• Publications
  • Influence
VEGF and VEGF-C: specific induction of angiogenesis and lymphangiogenesis in the differentiated avian chorioallantoic membrane.
Both the regular pattern and the typical structure of these lymphatics suggest that CAM is a suitable site to study the in vivo effects of potential lymphangiogenic factors.
The mRNA cap-binding protein eIF4E in post-transcriptional gene expression
The relationship between structural, biochemical and biophysical aspects of eIF4E and its function in vivo are explored, including both long-established roles in translation and newly emerging ones in nuclear export and mRNA decay pathways.
An in vivo control map for the eukaryotic mRNA translation machinery
Rate control analysis defines the in vivo control map governing yeast protein synthesis and generates an extensively parameterized digital model of the translation pathway, and reveals gene duplication is implicated in the fine control of cellular protein synthesis.
Modulation of the Hepatitis C Virus RNA-dependent RNA Polymerase Activity by the Non-Structural (NS) 3 Helicase and the NS4B Membrane Protein*
Results reveal that NS3, NS4B, and NS5B can interact to form a regulatory complex that could feature in the process of HCV replication.
Regulation of fungal gene expression via short open reading frames in the mRNA 5′untranslated region
It is shown how the expression of fungal mRNAs can be controlled by ribosome interactions with short upstream open reading frames (uORFs) within the 5′untranslated region and how trans‐acting factors may participate in the regulatory mechanisms.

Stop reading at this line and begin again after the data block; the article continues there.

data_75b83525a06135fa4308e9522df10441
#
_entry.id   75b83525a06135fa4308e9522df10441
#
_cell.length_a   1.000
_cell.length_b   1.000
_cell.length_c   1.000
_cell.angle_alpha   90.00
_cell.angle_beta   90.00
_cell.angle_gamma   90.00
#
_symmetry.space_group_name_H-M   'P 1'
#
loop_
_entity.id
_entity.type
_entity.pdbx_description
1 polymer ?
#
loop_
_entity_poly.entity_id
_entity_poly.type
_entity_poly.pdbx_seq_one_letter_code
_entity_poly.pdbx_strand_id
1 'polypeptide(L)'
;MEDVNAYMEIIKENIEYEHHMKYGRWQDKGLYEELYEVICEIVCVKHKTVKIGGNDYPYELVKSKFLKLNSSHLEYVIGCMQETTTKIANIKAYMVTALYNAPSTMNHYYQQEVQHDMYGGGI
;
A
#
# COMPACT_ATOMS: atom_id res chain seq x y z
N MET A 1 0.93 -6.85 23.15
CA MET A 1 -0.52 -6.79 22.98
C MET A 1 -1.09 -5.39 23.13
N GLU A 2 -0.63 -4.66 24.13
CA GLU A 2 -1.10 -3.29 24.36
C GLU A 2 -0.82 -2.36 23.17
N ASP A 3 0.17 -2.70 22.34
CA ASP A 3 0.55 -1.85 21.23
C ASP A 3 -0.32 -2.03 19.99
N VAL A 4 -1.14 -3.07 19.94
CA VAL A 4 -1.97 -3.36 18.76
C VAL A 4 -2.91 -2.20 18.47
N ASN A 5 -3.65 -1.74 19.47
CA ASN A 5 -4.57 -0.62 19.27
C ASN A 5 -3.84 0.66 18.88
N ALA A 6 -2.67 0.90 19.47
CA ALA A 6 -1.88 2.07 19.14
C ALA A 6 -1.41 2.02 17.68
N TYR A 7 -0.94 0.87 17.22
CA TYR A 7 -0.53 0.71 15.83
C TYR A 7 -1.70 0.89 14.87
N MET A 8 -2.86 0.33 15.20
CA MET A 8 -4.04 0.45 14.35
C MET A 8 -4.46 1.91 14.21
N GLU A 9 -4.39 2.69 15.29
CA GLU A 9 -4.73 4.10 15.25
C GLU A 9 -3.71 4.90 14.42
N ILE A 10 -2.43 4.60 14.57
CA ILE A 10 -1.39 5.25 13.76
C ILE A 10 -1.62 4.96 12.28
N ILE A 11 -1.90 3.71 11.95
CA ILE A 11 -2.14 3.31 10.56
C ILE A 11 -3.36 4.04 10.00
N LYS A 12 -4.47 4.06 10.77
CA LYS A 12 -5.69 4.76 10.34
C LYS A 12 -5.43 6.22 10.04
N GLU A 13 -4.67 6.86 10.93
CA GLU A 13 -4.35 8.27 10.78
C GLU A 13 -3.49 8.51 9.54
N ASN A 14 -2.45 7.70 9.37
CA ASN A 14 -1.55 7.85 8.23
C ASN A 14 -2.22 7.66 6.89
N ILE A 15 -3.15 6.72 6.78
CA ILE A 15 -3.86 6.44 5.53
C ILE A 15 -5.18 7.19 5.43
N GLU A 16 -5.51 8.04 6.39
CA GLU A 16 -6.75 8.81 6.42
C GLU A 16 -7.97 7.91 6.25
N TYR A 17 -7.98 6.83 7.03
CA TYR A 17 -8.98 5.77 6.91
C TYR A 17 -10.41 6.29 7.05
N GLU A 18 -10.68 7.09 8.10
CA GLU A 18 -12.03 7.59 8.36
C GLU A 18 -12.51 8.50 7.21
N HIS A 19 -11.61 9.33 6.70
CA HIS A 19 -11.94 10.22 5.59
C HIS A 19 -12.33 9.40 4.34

Posttranscriptional Control of Gene Expression in Yeast
  • J. McCarthy
  • Biology
    Microbiology and Molecular Biology Reviews
  • 1 December 1998
This article reviews the current knowledge of the cellular components and mechanisms related to translation and mRNA decay, with the emphasis on the molecular basis for rate control and gene regulation.
Dynamics and processivity of 40S ribosome scanning on mRNA in yeast
A biased bidirectional walking model of ribosomal scanning is developed that provides a framework for understanding the above observations as well as other known quantitative and qualitative features of this process.
The yeast transcription factor genes YAP1 and YAP2 are subject to differential control at the levels of both translation and mRNA stability.
The data indicate that release of post-termination ribosomes promotes largely upf -independent accelerated decay, so it follows that translational termination on the 5'-UTR of a mature, non-aberrant yeast mRNA can trigger destabilization via a different pathway to that used to rid the cell of mRNAs containing premature stop codons.